“Hey, Skinny Girl!”
“You need to eat a hamburger.”
No, I don’t. I need to eat whatever I want to eat. That might be a salad. That might be a steak. That might be a mountain of crawfish. I don’t need to eat something just because someone else believes it to be true.
“You go to the gym too much.”
Uh? Too much for whom? I missed all last week, because my child was sick. I missed last month, because my leg hurt. I’ll miss tomorrow, because I work twelve hours. How am I going to the gym too much?
“Wow, she’s tiny. Almost as tiny as (random name of some female).”
I compare me to me, no one else. I am myself, for myself. You may not see my worth, because you don’t know where I started. I know. I know who I am, and I’m not here for anyone else. Just me.
There is something about a woman being a certain size that elicits remarks about her weight. Whether it arises from jealousy, from weight shaming, or from the inability to filter one’s words, I’m not sure. But, as women, we create hurtful, unnecessary comments toward the women we deem “thin,” “skinny,” or “tiny.”
In doing so, we create words that are, in themselves, demeaning inflections of character. These comments are our projections, our insecurities about our own bodies, toward other women. We make these remarks because they are different.
However, harmful words affect people. They hurt. They damage. They erode.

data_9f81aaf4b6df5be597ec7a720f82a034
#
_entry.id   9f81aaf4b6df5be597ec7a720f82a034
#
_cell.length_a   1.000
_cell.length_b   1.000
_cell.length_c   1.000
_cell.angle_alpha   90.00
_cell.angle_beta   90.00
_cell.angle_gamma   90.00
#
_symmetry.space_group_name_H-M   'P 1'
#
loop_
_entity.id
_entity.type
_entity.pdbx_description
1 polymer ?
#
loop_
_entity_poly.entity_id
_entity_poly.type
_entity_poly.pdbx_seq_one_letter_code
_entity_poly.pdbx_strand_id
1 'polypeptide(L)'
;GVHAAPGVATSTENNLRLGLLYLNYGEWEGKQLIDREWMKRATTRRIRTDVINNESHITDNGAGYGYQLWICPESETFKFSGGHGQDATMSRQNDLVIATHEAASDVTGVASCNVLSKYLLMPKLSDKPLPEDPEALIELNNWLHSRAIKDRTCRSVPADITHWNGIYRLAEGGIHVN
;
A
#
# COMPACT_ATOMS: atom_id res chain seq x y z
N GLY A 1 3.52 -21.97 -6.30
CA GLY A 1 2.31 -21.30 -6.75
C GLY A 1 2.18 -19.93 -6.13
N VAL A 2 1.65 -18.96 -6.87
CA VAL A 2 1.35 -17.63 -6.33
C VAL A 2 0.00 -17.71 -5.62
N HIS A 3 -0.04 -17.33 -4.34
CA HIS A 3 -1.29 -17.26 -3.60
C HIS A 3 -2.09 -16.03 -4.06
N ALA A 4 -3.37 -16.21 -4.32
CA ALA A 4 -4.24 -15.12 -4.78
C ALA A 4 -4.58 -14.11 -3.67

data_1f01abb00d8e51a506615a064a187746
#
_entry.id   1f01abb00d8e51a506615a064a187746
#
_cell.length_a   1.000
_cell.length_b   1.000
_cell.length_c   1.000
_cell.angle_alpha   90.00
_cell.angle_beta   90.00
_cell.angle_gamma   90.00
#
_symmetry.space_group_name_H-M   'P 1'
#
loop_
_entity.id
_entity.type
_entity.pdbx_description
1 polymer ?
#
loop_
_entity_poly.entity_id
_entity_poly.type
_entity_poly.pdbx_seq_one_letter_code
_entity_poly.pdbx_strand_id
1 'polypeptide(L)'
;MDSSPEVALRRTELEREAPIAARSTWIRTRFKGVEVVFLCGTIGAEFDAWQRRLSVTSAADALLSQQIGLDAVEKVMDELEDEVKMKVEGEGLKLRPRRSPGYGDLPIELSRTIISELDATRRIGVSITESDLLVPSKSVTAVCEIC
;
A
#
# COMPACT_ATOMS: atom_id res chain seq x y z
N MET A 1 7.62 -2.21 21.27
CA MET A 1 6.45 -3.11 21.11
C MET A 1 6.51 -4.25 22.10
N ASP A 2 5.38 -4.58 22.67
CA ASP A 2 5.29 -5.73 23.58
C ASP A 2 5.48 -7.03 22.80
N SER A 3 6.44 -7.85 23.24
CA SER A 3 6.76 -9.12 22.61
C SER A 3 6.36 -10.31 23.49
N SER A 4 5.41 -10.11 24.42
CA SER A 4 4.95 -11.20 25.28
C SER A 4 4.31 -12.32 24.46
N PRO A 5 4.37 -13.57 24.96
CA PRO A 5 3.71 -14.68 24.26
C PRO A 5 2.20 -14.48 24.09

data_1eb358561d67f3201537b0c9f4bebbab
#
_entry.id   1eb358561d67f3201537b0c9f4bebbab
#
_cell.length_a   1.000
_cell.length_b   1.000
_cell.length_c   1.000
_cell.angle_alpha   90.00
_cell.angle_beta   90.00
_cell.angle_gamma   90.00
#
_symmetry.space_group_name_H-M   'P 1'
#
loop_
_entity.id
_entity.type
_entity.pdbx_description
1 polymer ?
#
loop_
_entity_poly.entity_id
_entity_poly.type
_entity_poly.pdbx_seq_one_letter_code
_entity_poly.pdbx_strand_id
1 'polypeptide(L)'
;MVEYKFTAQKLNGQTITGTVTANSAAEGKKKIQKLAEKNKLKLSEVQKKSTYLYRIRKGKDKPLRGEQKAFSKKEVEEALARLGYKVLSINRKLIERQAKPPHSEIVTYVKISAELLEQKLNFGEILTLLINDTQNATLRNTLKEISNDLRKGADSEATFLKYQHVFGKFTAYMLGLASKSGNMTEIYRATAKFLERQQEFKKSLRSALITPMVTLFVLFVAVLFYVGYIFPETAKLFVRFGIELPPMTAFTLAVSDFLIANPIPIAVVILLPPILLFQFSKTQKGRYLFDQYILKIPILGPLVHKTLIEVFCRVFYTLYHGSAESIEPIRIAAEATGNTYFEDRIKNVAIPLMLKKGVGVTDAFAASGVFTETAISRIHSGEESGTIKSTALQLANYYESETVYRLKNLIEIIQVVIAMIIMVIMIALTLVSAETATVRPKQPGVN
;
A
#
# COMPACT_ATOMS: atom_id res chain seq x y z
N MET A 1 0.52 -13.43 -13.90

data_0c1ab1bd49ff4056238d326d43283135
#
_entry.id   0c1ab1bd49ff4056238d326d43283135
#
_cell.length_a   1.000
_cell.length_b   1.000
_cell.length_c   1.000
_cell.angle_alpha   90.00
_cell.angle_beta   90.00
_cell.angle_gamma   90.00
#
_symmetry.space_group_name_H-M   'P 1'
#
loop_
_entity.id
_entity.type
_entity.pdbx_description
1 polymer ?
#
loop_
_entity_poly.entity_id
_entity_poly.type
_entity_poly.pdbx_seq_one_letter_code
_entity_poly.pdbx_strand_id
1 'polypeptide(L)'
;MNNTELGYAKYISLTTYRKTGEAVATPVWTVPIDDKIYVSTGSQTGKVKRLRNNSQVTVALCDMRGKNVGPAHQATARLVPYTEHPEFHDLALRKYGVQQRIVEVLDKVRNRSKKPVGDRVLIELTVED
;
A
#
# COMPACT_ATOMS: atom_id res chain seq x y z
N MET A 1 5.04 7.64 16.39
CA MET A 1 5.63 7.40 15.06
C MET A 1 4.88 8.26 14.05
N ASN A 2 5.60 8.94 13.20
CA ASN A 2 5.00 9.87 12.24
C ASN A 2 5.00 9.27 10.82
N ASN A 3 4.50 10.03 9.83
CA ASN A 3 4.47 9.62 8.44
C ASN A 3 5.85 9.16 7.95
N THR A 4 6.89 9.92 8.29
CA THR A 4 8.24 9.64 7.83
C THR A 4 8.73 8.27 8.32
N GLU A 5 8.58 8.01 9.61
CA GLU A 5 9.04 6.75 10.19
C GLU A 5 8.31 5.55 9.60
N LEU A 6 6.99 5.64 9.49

What we need to do, instead, is understand each other. To understand the worth of another, we need to first learn to see the value in ourselves, in our image in the mirror, and who we are, as individuals. We need to understand who we are, why we are, and what we desire. We need to know that we are worthy, and project that worth onto others, instead of jealousy.
From this, we can learn to find comfort in our own bodies. No one else knows the struggles that we go through. No one else understands what we put our bodies through. No one else lives our walk in life. What drives one person does not drive the next. What motivates one person, will not motivate another. When we learn to accept ourselves—along with our flaws—we can begin to see the worth in other women, their bodies, and their walk.
My own walk is long and arduous. It is rife with struggle, but the desire to succeed keeps me moving, and working, toward my life goals. Although this is sad to admit, years ago, I lost my way. I am a classic overachiever, and it almost killed me. Perfection is my Kryptonite, but now that I know that, I temper my goals, and acknowledge my failures.